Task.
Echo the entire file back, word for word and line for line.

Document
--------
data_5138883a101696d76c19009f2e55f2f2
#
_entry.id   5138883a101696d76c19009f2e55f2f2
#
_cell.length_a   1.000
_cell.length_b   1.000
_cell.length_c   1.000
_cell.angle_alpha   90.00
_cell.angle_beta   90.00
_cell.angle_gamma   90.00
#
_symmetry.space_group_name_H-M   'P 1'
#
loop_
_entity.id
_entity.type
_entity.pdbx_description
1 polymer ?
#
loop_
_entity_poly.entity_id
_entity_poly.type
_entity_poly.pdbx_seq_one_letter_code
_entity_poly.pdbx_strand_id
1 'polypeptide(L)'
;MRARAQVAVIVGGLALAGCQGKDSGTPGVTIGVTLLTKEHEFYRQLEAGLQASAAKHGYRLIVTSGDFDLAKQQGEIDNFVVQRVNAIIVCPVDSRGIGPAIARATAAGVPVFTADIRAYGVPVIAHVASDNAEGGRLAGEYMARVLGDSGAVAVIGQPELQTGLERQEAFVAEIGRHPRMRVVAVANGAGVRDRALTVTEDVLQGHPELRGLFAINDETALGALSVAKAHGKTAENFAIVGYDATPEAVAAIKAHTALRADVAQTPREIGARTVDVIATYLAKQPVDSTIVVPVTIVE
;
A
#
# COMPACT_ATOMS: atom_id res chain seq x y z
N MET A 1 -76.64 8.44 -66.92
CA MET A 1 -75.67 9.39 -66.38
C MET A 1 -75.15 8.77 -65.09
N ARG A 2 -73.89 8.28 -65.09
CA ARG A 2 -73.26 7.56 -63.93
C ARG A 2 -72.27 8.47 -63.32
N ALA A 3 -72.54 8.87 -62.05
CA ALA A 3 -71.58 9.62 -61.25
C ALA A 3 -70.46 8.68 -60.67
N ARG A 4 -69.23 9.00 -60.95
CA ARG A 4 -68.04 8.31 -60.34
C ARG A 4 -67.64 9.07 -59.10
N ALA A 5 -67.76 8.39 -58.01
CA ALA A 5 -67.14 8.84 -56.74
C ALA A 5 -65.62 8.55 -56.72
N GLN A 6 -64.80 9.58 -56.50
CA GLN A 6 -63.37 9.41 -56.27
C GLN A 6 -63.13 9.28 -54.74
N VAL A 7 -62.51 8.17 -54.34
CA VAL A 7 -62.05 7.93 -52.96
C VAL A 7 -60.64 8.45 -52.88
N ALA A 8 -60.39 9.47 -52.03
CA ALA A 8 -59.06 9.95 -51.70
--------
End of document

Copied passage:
data_5138883a101696d76c19009f2e55f2f2
#
_entry.id   5138883a101696d76c19009f2e55f2f2
#
_cell.length_a   1.000
_cell.length_b   1.000
_cell.length_c   1.000
_cell.angle_alpha   90.00
_cell.angle_beta   90.00
_cell.angle_gamma   90.00
#
_symmetry.space_group_name_H-M   'P 1'
#
loop_
_entity.id
_entity.type
_entity.pdbx_description
1 polymer ?
#
loop_
_entity_poly.entity_id
_entity_poly.type
_entity_poly.pdbx_seq_one_letter_code
_entity_poly.pdbx_strand_id
1 'polypeptide(L)'
;MRARAQVAVIVGGLALAGCQGKDSGTPGVTIGVTLLTKEHEFYRQLEAGLQASAAKHGYRLIVTSGDFDLAKQQGEIDNFVVQRVNAIIVCPVDSRGIGPAIARATAAGVPVFTADIRAYGVPVIAHVASDNAEGGRLAGEYMARVLGDSGAVAVIGQPELQTGLERQEAFVAEIGRHPRMRVVAVANGAGVRDRALTVTEDVLQGHPELRGLFAINDETALGALSVAKAHGKTAENFAIVGYDATPEAVAAIKAHTALRADVAQTPREIGARTVDVIATYLAKQPVDSTIVVPVTIVE
;
A
#
# COMPACT_ATOMS: atom_id res chain seq x y z
N MET A 1 -76.64 8.44 -66.92
CA MET A 1 -75.67 9.39 -66.38
C MET A 1 -75.15 8.77 -65.09
N ARG A 2 -73.89 8.28 -65.09
CA ARG A 2 -73.26 7.56 -63.93
C ARG A 2 -72.27 8.47 -63.32
N ALA A 3 -72.54 8.87 -62.05
CA ALA A 3 -71.58 9.62 -61.25
C ALA A 3 -70.46 8.68 -60.67
N ARG A 4 -69.23 9.00 -60.95
CA ARG A 4 -68.04 8.31 -60.34
C ARG A 4 -67.64 9.07 -59.10
N ALA A 5 -67.76 8.39 -58.01
CA ALA A 5 -67.14 8.84 -56.74
C ALA A 5 -65.62 8.55 -56.72
N GLN A 6 -64.80 9.58 -56.50
CA GLN A 6 -63.37 9.41 -56.27
C GLN A 6 -63.13 9.28 -54.74
N VAL A 7 -62.51 8.17 -54.34
CA VAL A 7 -62.05 7.93 -52.96
C VAL A 7 -60.64 8.45 -52.88
N ALA A 8 -60.39 9.47 -52.03
CA ALA A 8 -59.06 9.95 -51.70